Faculty Trip Tease- Trekking in The Himalayan Mountains-Nepal’s ABC Trek
“The Mountains Are Calling, and I Must Go…”– John Muir
Have you ever dreamt of exploring the Himalayas and trekking the long, mystical trails above tree line? Do you desire to enjoy the simple life: walking between teahouses where saying “Namaste” sounds as natural as saying “hello”?
Let me take you along as we try to unravel a page from Prof. Ramya Ranganathan’ s recent trip to Nepal blog and see what it was to spend a day trekking in the Himalayan Mountains, more precisely in Nepal’s ABC trek (Annapurna Base Camp).
Prof. Ramya Ranganathan, Visiting Faculty, Organizational Behavior & Human Resources Management Area, IIMB, happened to share some of her experiences and insights for trekkers in Nepal’s ABC. She did her first Himalayan trek when she was thirteen years old. She was smitten by the mountains, the streams, the clear starry nights, the coniferous forests, the snow clad peaks, the mountain dogs, and the sheer bliss of doing nothing except walk from dawn to dusk. She always had an inclination to do the Himalayan trek. However, some excuse or the other would crop up at the last moment, thereby, refraining her from trekking to the Himalayas. But after she heard about tea-house-trekking in Nepal she took up the opportunity and thought of giving it a try.
(l-r: Teahouse at MBC – from where you do the final climb to ABC; Descending from ABC – All Fears Gone!)
“Tea House trekking in Nepal opened up a possibility to trek without having to stay in tents and risk the tent giving way and wetting me in the middle of the night. I could have closed toilets and basic shelters to stay along the way and also eat hot meals without needing to carry my own supplies and do my own cooking. I could also hire a porter to carry some extra clothing and emergency supplies so that I could walk more easily with a light daypack. Sure, some may call this a ‘smaller’ adventure than doing it all on your own but if like me what you are looking for is more of communing with nature and less of the thrills of adventure then tea house trekking is an amazing opportunity for us.”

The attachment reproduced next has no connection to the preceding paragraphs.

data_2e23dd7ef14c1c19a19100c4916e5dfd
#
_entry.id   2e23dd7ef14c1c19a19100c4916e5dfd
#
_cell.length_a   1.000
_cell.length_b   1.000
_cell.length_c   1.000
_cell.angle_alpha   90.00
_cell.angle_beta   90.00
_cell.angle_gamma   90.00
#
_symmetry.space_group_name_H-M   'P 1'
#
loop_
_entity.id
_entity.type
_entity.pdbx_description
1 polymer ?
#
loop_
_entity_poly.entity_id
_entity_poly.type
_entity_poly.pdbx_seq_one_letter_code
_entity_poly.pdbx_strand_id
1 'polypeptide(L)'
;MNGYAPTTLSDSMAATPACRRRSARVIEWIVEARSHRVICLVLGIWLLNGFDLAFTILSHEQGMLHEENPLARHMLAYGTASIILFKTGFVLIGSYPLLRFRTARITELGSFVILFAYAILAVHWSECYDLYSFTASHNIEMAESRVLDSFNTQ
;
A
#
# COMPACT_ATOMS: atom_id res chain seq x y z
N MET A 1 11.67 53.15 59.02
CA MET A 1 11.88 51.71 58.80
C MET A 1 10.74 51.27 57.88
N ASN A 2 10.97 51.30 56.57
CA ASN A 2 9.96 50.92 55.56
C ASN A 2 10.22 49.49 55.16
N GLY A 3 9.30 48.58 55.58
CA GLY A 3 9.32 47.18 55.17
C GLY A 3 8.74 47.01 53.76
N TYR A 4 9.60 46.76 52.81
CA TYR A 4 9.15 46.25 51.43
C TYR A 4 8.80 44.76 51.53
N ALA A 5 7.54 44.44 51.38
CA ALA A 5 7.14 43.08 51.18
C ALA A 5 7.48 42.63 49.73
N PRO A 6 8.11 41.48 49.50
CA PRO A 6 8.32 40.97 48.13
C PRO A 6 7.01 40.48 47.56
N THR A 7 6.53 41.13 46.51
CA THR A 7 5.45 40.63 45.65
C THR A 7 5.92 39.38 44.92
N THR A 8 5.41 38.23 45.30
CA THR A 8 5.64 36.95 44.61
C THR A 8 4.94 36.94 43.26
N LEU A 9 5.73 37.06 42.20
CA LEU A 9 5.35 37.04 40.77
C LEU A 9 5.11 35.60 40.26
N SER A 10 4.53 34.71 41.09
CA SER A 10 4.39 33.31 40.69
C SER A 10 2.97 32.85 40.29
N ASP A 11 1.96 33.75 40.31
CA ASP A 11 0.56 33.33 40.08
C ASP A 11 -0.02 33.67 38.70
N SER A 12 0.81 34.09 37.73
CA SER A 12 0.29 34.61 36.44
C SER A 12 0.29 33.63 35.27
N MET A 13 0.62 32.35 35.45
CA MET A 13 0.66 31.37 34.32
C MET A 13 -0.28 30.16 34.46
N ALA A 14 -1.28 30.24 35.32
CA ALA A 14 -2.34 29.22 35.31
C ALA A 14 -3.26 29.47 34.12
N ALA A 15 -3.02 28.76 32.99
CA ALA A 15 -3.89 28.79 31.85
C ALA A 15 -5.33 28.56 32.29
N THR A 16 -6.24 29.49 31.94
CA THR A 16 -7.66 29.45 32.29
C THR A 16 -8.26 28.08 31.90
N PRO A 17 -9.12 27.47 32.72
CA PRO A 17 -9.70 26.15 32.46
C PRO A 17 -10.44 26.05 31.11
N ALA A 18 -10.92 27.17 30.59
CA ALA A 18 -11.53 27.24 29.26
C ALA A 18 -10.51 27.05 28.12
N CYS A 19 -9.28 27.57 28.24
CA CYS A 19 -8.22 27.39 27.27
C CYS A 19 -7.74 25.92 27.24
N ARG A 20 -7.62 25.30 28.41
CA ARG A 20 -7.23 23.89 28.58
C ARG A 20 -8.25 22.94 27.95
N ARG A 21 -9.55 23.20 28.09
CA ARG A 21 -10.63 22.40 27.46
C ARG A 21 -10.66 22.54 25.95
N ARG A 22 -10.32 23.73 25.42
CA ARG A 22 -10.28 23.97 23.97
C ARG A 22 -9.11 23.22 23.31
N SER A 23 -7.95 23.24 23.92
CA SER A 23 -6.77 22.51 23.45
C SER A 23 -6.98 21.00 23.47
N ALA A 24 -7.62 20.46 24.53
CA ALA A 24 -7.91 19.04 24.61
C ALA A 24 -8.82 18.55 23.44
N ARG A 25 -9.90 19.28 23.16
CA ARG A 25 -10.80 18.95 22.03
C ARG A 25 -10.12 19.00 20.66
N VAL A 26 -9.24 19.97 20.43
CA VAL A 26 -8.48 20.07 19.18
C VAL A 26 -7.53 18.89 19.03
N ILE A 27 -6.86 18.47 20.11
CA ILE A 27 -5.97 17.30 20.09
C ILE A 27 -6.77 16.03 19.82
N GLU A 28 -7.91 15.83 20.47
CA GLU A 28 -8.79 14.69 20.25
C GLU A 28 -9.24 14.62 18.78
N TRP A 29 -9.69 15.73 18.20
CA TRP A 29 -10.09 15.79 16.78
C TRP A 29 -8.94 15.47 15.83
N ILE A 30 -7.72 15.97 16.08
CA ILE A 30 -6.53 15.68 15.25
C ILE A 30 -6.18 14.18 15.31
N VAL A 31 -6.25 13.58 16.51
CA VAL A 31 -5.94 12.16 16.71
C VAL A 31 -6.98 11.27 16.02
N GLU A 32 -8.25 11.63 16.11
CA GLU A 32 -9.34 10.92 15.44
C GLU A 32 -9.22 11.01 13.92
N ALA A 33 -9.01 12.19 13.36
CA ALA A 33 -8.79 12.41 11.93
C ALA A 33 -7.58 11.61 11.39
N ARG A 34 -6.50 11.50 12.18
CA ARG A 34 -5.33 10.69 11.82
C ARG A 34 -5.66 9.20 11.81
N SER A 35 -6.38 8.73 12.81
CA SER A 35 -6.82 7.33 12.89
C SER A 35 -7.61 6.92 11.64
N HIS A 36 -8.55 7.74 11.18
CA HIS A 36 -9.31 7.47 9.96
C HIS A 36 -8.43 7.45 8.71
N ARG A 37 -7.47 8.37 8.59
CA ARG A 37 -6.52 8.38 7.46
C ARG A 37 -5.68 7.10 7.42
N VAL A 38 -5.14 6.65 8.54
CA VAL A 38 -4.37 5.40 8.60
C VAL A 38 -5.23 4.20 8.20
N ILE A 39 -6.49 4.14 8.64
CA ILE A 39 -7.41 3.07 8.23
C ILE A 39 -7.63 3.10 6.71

(l-r: “I found it useful to do some short meditations during the breaks – helped with my physical stamina too! This is the River we follow from Deurali upward and then when it turns into Ice, we walk on the Ice to reach ABC”. And Romancing the Snow Clad Peaks)
So as for me, I couldn’t hold on to my excitement and met her for a face-face conversation to know more about her journey to The Himalayas and also the reason for choosing Nepal’s Annapurna Base Camp for a trek.
Q: With some of the highest summits in the world and many beautiful landscapes, what/who encouraged you to trek to Nepal?
Prof: The idea of trekking in Nepal appealed to me because I wanted to trek in The Himalayas but for most Himalayan treks you have to join a trekking group and these treks involve staying in tents and roughing it out. While I wanted to do this, I was afraid of the extremity of the cold, afraid I might have to sleep in wet clothes and brush my teeth in icy cold streams. Further, in terms of physical stamina, I was afraid that I might get too tired to walk and doubtful whether I would be able to take the strain. Then I heard about tea-house-trekking in Nepal where there is no big risk involved. The good thing about this particular trek is that it is feasible to turn back at any point and still enjoy the trek because it is extremely scenic and beautiful from day 1 until the last day. In India, you don’t really have tea house trekking, and if you are going with a large group on a trek and want to come back midway you can’t because the entire group is going on a pre-planned itinerary. In tea house trekking you can go at your pace because the routes are well marked out and you can also just retrace your path if you ever want to turn back midway.
Q: Trekking is one of the many ways to get connected with Mother Nature, so in that context what are your life lessons or realizations about your experience while trekking to The Himalayas?